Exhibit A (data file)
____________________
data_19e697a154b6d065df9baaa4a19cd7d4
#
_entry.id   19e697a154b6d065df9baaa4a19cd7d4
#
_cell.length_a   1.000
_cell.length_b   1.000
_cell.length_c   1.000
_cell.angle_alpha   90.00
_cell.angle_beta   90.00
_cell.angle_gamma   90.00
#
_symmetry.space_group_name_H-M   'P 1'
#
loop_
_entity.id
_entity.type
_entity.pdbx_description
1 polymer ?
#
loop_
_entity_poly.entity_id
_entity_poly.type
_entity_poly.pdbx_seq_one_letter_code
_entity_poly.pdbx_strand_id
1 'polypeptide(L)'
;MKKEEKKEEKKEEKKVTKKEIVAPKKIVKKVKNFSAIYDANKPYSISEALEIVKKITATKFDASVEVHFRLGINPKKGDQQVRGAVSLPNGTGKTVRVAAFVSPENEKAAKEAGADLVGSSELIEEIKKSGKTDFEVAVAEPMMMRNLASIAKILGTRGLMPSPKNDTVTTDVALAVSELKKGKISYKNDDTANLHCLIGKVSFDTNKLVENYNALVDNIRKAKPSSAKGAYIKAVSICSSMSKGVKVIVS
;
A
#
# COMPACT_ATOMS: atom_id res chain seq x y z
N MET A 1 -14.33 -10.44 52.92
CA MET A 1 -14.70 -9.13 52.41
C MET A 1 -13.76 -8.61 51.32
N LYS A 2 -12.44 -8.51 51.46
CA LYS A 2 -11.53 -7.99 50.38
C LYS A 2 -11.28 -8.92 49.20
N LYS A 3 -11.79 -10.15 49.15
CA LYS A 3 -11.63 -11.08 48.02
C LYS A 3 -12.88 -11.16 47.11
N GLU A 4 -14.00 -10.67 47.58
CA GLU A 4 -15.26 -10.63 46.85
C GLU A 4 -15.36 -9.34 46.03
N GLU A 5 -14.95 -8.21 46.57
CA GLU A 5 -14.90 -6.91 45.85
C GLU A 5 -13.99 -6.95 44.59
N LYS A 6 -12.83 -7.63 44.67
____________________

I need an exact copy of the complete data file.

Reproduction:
data_19e697a154b6d065df9baaa4a19cd7d4
#
_entry.id   19e697a154b6d065df9baaa4a19cd7d4
#
_cell.length_a   1.000
_cell.length_b   1.000
_cell.length_c   1.000
_cell.angle_alpha   90.00
_cell.angle_beta   90.00
_cell.angle_gamma   90.00
#
_symmetry.space_group_name_H-M   'P 1'
#
loop_
_entity.id
_entity.type
_entity.pdbx_description
1 polymer ?
#
loop_
_entity_poly.entity_id
_entity_poly.type
_entity_poly.pdbx_seq_one_letter_code
_entity_poly.pdbx_strand_id
1 'polypeptide(L)'
;MKKEEKKEEKKEEKKVTKKEIVAPKKIVKKVKNFSAIYDANKPYSISEALEIVKKITATKFDASVEVHFRLGINPKKGDQQVRGAVSLPNGTGKTVRVAAFVSPENEKAAKEAGADLVGSSELIEEIKKSGKTDFEVAVAEPMMMRNLASIAKILGTRGLMPSPKNDTVTTDVALAVSELKKGKISYKNDDTANLHCLIGKVSFDTNKLVENYNALVDNIRKAKPSSAKGAYIKAVSICSSMSKGVKVIVS
;
A
#
# COMPACT_ATOMS: atom_id res chain seq x y z
N MET A 1 -14.33 -10.44 52.92
CA MET A 1 -14.70 -9.13 52.41
C MET A 1 -13.76 -8.61 51.32
N LYS A 2 -12.44 -8.51 51.46
CA LYS A 2 -11.53 -7.99 50.38
C LYS A 2 -11.28 -8.92 49.20
N LYS A 3 -11.79 -10.15 49.15
CA LYS A 3 -11.63 -11.08 48.02
C LYS A 3 -12.88 -11.16 47.11
N GLU A 4 -14.00 -10.67 47.58
CA GLU A 4 -15.26 -10.63 46.85
C GLU A 4 -15.36 -9.34 46.03
N GLU A 5 -14.95 -8.21 46.57
CA GLU A 5 -14.90 -6.91 45.85
C GLU A 5 -13.99 -6.95 44.59
N LYS A 6 -12.83 -7.63 44.67